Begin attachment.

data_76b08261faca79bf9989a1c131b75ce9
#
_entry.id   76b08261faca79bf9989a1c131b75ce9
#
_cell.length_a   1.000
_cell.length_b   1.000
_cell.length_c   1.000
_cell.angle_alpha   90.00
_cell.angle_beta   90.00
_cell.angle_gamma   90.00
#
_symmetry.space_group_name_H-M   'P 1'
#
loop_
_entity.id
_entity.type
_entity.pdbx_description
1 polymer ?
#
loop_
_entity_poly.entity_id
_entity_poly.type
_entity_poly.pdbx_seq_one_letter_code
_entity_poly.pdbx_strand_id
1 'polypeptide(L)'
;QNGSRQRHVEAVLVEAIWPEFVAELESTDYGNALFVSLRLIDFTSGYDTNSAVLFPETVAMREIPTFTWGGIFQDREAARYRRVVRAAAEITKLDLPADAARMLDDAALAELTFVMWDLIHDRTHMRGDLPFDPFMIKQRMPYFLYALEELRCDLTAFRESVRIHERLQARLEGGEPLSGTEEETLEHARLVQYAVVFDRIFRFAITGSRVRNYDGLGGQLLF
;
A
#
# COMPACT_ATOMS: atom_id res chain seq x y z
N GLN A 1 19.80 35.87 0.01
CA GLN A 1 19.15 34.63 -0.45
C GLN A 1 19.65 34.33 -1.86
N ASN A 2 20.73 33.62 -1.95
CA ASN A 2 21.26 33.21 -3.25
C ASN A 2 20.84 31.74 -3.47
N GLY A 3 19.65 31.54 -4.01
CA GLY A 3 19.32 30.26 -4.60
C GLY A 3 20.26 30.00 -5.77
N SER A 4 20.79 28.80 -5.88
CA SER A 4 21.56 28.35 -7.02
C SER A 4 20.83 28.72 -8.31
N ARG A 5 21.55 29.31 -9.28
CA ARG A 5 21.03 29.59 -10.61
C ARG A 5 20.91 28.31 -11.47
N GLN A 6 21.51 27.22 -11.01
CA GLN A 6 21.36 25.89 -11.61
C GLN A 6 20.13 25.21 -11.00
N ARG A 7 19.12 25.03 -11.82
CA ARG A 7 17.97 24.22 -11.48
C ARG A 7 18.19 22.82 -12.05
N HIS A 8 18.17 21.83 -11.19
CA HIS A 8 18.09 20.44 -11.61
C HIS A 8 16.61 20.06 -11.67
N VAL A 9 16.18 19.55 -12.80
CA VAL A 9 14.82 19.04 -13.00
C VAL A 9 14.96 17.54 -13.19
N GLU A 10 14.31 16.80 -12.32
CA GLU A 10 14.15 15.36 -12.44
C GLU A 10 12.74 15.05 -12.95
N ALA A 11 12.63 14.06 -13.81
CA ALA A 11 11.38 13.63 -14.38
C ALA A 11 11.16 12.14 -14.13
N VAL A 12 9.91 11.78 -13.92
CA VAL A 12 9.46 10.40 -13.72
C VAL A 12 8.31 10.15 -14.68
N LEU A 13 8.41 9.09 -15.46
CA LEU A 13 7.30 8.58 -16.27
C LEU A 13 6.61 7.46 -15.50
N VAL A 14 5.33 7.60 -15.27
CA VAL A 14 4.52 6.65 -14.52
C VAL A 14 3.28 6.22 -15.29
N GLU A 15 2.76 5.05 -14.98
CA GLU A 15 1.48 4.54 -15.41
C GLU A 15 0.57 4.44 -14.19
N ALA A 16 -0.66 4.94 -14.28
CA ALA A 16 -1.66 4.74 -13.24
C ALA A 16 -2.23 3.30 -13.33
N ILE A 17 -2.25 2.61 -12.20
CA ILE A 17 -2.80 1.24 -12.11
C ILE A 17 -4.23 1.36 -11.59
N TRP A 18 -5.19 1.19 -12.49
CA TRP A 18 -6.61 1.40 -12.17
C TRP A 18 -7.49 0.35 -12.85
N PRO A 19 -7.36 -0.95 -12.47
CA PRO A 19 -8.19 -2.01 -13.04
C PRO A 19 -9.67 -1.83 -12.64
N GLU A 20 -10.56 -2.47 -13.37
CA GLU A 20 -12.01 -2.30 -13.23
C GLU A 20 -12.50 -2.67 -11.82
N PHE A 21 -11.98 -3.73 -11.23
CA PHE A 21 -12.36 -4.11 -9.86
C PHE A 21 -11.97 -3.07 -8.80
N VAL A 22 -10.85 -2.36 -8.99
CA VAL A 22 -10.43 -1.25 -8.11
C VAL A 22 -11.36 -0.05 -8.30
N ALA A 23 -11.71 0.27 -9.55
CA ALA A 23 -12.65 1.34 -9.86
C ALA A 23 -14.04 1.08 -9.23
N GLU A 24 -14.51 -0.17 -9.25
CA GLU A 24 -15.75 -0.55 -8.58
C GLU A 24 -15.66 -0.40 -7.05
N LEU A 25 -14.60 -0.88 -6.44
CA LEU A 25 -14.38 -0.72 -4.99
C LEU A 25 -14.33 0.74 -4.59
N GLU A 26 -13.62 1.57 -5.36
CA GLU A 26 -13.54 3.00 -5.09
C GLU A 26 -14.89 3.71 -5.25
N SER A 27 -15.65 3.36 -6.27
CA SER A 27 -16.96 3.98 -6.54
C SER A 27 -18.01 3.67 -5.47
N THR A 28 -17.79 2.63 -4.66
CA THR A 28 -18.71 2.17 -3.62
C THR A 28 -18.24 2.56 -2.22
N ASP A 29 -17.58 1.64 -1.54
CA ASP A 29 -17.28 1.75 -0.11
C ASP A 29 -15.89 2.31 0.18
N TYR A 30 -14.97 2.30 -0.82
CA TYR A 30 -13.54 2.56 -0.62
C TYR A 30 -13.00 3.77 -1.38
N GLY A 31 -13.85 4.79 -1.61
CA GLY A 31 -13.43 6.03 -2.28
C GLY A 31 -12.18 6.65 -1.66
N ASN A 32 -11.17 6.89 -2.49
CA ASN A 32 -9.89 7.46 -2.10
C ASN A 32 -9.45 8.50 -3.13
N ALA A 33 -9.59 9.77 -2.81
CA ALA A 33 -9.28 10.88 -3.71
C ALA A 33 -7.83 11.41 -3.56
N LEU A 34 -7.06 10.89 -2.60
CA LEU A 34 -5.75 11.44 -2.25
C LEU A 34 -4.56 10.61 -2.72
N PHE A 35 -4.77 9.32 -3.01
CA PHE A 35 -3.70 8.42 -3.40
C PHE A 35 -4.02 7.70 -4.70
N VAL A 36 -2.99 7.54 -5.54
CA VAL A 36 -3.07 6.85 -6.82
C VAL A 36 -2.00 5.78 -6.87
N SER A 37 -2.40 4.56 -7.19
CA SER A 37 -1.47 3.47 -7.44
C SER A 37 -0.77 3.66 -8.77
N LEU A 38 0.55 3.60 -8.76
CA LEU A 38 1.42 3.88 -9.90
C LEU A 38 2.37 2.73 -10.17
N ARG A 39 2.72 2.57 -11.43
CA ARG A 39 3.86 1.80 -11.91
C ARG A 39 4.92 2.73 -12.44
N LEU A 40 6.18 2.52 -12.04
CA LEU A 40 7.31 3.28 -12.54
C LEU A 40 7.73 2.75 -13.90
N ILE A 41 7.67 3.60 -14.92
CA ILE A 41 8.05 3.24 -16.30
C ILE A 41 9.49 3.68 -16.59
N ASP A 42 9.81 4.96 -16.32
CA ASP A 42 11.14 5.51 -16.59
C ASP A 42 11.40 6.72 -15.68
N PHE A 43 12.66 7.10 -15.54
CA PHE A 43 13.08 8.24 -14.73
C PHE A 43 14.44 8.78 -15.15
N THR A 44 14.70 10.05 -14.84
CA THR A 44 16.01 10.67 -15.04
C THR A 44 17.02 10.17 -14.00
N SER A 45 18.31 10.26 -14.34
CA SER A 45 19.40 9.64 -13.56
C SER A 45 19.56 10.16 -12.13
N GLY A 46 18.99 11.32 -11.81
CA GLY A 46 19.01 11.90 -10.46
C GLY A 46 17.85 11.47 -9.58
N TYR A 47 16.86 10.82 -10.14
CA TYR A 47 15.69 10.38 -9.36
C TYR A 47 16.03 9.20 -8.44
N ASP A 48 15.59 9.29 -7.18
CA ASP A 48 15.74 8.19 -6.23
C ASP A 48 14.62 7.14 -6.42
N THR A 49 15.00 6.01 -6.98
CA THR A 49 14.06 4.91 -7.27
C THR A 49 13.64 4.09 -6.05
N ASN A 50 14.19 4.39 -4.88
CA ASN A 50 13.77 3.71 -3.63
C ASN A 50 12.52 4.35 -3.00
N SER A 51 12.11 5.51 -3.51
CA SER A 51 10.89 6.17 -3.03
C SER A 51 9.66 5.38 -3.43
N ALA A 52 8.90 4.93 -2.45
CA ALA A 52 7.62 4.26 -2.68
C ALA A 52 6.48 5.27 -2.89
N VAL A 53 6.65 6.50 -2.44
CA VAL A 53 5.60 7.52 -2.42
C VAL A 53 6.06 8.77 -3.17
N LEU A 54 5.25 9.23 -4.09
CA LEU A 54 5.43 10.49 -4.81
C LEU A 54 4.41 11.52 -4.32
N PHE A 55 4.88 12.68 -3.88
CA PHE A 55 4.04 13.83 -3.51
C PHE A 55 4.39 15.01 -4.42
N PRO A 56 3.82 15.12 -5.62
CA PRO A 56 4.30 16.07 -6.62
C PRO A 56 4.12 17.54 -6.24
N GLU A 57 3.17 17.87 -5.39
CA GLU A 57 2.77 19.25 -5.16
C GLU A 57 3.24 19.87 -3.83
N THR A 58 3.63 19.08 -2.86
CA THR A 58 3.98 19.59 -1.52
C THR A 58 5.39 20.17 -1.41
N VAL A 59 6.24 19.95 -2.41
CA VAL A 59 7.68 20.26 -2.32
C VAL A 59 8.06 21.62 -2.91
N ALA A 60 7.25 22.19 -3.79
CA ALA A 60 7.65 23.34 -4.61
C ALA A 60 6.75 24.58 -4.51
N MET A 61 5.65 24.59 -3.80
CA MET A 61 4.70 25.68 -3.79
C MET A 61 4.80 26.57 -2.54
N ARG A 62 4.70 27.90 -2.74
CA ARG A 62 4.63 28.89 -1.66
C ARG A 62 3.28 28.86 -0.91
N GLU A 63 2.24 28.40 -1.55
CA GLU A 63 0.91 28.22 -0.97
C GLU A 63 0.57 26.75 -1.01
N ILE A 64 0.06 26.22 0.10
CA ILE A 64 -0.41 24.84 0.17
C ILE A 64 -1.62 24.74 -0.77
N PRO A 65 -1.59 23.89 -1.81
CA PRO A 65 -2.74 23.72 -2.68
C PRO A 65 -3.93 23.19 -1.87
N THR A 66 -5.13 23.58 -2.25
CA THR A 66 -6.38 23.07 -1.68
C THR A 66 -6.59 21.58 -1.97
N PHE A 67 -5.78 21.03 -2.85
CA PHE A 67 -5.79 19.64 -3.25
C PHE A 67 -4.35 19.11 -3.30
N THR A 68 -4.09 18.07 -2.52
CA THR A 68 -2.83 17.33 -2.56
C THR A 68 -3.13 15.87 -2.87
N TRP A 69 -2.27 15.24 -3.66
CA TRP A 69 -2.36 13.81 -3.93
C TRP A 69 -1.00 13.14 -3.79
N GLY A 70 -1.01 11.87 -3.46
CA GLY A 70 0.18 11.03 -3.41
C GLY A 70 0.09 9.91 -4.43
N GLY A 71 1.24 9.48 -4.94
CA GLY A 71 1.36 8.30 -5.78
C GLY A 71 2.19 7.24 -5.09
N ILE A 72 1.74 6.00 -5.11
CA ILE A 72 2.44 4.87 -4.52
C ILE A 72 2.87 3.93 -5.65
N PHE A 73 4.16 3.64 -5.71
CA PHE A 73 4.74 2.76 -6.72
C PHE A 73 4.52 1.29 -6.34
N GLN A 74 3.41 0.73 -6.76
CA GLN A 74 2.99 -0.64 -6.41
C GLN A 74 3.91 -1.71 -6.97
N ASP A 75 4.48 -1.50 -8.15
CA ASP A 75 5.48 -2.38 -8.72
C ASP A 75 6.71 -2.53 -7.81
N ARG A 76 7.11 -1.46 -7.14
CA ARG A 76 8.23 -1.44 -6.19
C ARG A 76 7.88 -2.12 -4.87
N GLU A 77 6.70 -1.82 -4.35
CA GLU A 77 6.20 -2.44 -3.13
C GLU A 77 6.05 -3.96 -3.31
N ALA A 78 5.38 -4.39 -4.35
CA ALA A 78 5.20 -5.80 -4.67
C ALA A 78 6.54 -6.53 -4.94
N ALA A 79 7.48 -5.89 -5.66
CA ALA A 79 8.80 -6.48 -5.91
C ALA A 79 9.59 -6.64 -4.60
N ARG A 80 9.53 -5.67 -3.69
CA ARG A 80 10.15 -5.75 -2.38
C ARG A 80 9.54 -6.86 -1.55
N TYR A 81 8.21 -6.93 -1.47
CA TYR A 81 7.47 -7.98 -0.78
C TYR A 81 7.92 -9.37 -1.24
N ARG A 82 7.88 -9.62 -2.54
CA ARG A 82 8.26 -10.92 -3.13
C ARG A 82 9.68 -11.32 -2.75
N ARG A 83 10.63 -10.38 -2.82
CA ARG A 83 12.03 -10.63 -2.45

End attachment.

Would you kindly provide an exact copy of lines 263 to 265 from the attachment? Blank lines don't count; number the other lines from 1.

CA ALA A 78 5.20 -5.80 -4.67
C ALA A 78 6.54 -6.53 -4.94
N ALA A 79 7.48 -5.89 -5.66